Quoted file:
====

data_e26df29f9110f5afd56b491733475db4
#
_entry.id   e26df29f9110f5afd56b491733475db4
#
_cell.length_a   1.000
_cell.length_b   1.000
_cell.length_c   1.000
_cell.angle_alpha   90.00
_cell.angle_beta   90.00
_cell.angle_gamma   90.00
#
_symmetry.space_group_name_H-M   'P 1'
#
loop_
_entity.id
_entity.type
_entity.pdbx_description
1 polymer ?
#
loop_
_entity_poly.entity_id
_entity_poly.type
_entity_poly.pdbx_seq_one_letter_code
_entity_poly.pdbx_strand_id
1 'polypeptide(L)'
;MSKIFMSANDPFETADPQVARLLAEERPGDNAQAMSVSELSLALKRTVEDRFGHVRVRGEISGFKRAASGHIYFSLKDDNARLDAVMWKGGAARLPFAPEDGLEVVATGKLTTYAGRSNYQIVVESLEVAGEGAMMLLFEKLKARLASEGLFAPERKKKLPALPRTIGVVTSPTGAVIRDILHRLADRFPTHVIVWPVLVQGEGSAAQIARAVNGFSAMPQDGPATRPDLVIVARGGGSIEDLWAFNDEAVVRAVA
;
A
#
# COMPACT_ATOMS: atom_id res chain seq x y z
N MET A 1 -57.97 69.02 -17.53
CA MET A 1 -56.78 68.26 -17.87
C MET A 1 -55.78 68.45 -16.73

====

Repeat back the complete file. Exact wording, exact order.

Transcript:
data_e26df29f9110f5afd56b491733475db4
#
_entry.id   e26df29f9110f5afd56b491733475db4
#
_cell.length_a   1.000
_cell.length_b   1.000
_cell.length_c   1.000
_cell.angle_alpha   90.00
_cell.angle_beta   90.00
_cell.angle_gamma   90.00
#
_symmetry.space_group_name_H-M   'P 1'
#
loop_
_entity.id
_entity.type
_entity.pdbx_description
1 polymer ?
#
loop_
_entity_poly.entity_id
_entity_poly.type
_entity_poly.pdbx_seq_one_letter_code
_entity_poly.pdbx_strand_id
1 'polypeptide(L)'
;MSKIFMSANDPFETADPQVARLLAEERPGDNAQAMSVSELSLALKRTVEDRFGHVRVRGEISGFKRAASGHIYFSLKDDNARLDAVMWKGGAARLPFAPEDGLEVVATGKLTTYAGRSNYQIVVESLEVAGEGAMMLLFEKLKARLASEGLFAPERKKKLPALPRTIGVVTSPTGAVIRDILHRLADRFPTHVIVWPVLVQGEGSAAQIARAVNGFSAMPQDGPATRPDLVIVARGGGSIEDLWAFNDEAVVRAVA
;
A
#
# COMPACT_ATOMS: atom_id res chain seq x y z
N MET A 1 -57.97 69.02 -17.53
CA MET A 1 -56.78 68.26 -17.87
C MET A 1 -55.78 68.45 -16.73